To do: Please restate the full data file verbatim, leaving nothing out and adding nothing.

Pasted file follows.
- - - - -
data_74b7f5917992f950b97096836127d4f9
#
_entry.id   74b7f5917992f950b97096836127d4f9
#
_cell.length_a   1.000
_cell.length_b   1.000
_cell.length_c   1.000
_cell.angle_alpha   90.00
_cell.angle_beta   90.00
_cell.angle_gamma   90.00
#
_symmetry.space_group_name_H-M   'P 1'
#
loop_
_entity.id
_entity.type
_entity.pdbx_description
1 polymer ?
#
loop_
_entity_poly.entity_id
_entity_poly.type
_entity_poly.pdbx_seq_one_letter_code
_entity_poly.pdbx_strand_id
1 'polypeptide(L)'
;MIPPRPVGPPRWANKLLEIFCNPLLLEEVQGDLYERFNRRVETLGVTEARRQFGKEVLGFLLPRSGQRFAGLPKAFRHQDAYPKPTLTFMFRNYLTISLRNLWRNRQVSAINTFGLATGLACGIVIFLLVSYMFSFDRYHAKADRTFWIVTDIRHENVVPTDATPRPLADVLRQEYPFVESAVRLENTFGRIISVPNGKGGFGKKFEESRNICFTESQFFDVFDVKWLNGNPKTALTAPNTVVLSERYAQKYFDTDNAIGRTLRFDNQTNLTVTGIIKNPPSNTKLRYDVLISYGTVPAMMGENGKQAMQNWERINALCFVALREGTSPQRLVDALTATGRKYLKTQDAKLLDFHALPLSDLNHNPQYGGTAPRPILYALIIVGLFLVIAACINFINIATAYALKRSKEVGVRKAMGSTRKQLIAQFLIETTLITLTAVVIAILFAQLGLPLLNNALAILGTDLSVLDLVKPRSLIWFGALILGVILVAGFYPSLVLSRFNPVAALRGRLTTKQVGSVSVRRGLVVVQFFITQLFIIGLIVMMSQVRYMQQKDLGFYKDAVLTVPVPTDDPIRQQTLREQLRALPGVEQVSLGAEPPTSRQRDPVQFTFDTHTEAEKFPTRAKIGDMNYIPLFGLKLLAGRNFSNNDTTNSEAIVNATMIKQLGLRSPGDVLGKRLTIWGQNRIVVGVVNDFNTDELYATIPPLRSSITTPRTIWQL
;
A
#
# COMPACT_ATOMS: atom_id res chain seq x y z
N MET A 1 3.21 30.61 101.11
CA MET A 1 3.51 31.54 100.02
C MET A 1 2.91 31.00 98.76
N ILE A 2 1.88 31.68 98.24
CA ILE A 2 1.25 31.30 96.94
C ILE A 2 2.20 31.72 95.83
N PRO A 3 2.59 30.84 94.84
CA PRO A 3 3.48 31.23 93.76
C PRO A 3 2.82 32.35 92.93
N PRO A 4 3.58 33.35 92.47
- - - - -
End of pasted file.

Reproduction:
data_74b7f5917992f950b97096836127d4f9
#
_entry.id   74b7f5917992f950b97096836127d4f9
#
_cell.length_a   1.000
_cell.length_b   1.000
_cell.length_c   1.000
_cell.angle_alpha   90.00
_cell.angle_beta   90.00
_cell.angle_gamma   90.00
#
_symmetry.space_group_name_H-M   'P 1'
#
loop_
_entity.id
_entity.type
_entity.pdbx_description
1 polymer ?
#
loop_
_entity_poly.entity_id
_entity_poly.type
_entity_poly.pdbx_seq_one_letter_code
_entity_poly.pdbx_strand_id
1 'polypeptide(L)'
;MIPPRPVGPPRWANKLLEIFCNPLLLEEVQGDLYERFNRRVETLGVTEARRQFGKEVLGFLLPRSGQRFAGLPKAFRHQDAYPKPTLTFMFRNYLTISLRNLWRNRQVSAINTFGLATGLACGIVIFLLVSYMFSFDRYHAKADRTFWIVTDIRHENVVPTDATPRPLADVLRQEYPFVESAVRLENTFGRIISVPNGKGGFGKKFEESRNICFTESQFFDVFDVKWLNGNPKTALTAPNTVVLSERYAQKYFDTDNAIGRTLRFDNQTNLTVTGIIKNPPSNTKLRYDVLISYGTVPAMMGENGKQAMQNWERINALCFVALREGTSPQRLVDALTATGRKYLKTQDAKLLDFHALPLSDLNHNPQYGGTAPRPILYALIIVGLFLVIAACINFINIATAYALKRSKEVGVRKAMGSTRKQLIAQFLIETTLITLTAVVIAILFAQLGLPLLNNALAILGTDLSVLDLVKPRSLIWFGALILGVILVAGFYPSLVLSRFNPVAALRGRLTTKQVGSVSVRRGLVVVQFFITQLFIIGLIVMMSQVRYMQQKDLGFYKDAVLTVPVPTDDPIRQQTLREQLRALPGVEQVSLGAEPPTSRQRDPVQFTFDTHTEAEKFPTRAKIGDMNYIPLFGLKLLAGRNFSNNDTTNSEAIVNATMIKQLGLRSPGDVLGKRLTIWGQNRIVVGVVNDFNTDELYATIPPLRSSITTPRTIWQL
;
A
#
# COMPACT_ATOMS: atom_id res chain seq x y z
N MET A 1 3.21 30.61 101.11
CA MET A 1 3.51 31.54 100.02
C MET A 1 2.91 31.00 98.76
N ILE A 2 1.88 31.68 98.24
CA ILE A 2 1.25 31.30 96.94
C ILE A 2 2.20 31.72 95.83
N PRO A 3 2.59 30.84 94.84
CA PRO A 3 3.48 31.23 93.76
C PRO A 3 2.82 32.35 92.93
N PRO A 4 3.58 33.35 92.47